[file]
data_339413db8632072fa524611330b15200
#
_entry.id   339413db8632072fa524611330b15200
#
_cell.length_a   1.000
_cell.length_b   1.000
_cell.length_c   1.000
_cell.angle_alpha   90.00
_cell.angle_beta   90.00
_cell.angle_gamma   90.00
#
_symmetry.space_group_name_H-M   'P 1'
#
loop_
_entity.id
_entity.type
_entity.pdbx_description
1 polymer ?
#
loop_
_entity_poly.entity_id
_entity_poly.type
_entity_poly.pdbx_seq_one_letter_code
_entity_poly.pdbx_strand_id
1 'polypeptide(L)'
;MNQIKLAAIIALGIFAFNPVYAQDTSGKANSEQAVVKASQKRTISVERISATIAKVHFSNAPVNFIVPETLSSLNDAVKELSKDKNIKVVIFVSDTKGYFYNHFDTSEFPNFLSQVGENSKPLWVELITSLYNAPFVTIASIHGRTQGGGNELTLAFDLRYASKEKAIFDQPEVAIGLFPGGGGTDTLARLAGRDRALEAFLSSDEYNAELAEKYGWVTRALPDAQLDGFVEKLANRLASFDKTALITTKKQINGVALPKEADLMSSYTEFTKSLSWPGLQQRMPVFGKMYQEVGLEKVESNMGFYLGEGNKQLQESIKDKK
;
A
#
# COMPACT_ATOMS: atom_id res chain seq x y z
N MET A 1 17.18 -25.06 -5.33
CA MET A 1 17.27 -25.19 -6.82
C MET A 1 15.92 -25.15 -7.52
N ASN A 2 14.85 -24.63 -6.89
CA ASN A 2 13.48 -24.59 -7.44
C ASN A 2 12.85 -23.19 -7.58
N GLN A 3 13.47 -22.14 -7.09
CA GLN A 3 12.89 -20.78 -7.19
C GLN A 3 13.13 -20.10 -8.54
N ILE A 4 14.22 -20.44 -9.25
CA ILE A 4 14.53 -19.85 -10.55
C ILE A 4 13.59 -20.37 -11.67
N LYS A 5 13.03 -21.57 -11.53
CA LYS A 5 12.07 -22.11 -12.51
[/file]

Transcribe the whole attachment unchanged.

data_339413db8632072fa524611330b15200
#
_entry.id   339413db8632072fa524611330b15200
#
_cell.length_a   1.000
_cell.length_b   1.000
_cell.length_c   1.000
_cell.angle_alpha   90.00
_cell.angle_beta   90.00
_cell.angle_gamma   90.00
#
_symmetry.space_group_name_H-M   'P 1'
#
loop_
_entity.id
_entity.type
_entity.pdbx_description
1 polymer ?
#
loop_
_entity_poly.entity_id
_entity_poly.type
_entity_poly.pdbx_seq_one_letter_code
_entity_poly.pdbx_strand_id
1 'polypeptide(L)'
;MNQIKLAAIIALGIFAFNPVYAQDTSGKANSEQAVVKASQKRTISVERISATIAKVHFSNAPVNFIVPETLSSLNDAVKELSKDKNIKVVIFVSDTKGYFYNHFDTSEFPNFLSQVGENSKPLWVELITSLYNAPFVTIASIHGRTQGGGNELTLAFDLRYASKEKAIFDQPEVAIGLFPGGGGTDTLARLAGRDRALEAFLSSDEYNAELAEKYGWVTRALPDAQLDGFVEKLANRLASFDKTALITTKKQINGVALPKEADLMSSYTEFTKSLSWPGLQQRMPVFGKMYQEVGLEKVESNMGFYLGEGNKQLQESIKDKK
;
A
#
# COMPACT_ATOMS: atom_id res chain seq x y z
N MET A 1 17.18 -25.06 -5.33
CA MET A 1 17.27 -25.19 -6.82
C MET A 1 15.92 -25.15 -7.52
N ASN A 2 14.85 -24.63 -6.89
CA ASN A 2 13.48 -24.59 -7.44
C ASN A 2 12.85 -23.19 -7.58
N GLN A 3 13.47 -22.14 -7.09
CA GLN A 3 12.89 -20.78 -7.19
C GLN A 3 13.13 -20.10 -8.54
N ILE A 4 14.22 -20.44 -9.25
CA ILE A 4 14.53 -19.85 -10.55
C ILE A 4 13.59 -20.37 -11.67
N LYS A 5 13.03 -21.57 -11.53
CA LYS A 5 12.07 -22.11 -12.51